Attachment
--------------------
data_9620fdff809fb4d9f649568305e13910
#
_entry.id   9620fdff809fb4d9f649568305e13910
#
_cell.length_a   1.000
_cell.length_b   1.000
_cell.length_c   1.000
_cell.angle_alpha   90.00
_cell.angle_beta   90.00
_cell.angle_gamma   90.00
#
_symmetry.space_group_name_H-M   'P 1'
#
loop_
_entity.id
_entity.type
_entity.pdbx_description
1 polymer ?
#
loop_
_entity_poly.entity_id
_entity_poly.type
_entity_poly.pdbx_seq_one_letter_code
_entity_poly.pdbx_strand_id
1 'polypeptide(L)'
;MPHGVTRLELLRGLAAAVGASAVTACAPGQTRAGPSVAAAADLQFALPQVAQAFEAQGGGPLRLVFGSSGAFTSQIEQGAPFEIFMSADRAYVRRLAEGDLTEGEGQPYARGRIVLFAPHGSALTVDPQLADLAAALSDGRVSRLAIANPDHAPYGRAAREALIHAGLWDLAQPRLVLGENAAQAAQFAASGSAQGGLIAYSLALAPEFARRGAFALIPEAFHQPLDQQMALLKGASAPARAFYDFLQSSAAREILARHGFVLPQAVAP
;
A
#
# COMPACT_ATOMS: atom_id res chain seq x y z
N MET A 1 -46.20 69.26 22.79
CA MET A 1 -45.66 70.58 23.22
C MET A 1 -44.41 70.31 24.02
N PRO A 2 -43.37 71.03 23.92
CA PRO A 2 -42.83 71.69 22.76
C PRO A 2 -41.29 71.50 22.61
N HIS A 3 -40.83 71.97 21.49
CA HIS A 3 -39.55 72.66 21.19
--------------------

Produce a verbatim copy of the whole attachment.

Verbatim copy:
data_9620fdff809fb4d9f649568305e13910
#
_entry.id   9620fdff809fb4d9f649568305e13910
#
_cell.length_a   1.000
_cell.length_b   1.000
_cell.length_c   1.000
_cell.angle_alpha   90.00
_cell.angle_beta   90.00
_cell.angle_gamma   90.00
#
_symmetry.space_group_name_H-M   'P 1'
#
loop_
_entity.id
_entity.type
_entity.pdbx_description
1 polymer ?
#
loop_
_entity_poly.entity_id
_entity_poly.type
_entity_poly.pdbx_seq_one_letter_code
_entity_poly.pdbx_strand_id
1 'polypeptide(L)'
;MPHGVTRLELLRGLAAAVGASAVTACAPGQTRAGPSVAAAADLQFALPQVAQAFEAQGGGPLRLVFGSSGAFTSQIEQGAPFEIFMSADRAYVRRLAEGDLTEGEGQPYARGRIVLFAPHGSALTVDPQLADLAAALSDGRVSRLAIANPDHAPYGRAAREALIHAGLWDLAQPRLVLGENAAQAAQFAASGSAQGGLIAYSLALAPEFARRGAFALIPEAFHQPLDQQMALLKGASAPARAFYDFLQSSAAREILARHGFVLPQAVAP
;
A
#
# COMPACT_ATOMS: atom_id res chain seq x y z
N MET A 1 -46.20 69.26 22.79
CA MET A 1 -45.66 70.58 23.22
C MET A 1 -44.41 70.31 24.02
N PRO A 2 -43.37 71.03 23.92
CA PRO A 2 -42.83 71.69 22.76
C PRO A 2 -41.29 71.50 22.61
N HIS A 3 -40.83 71.97 21.49
CA HIS A 3 -39.55 72.66 21.19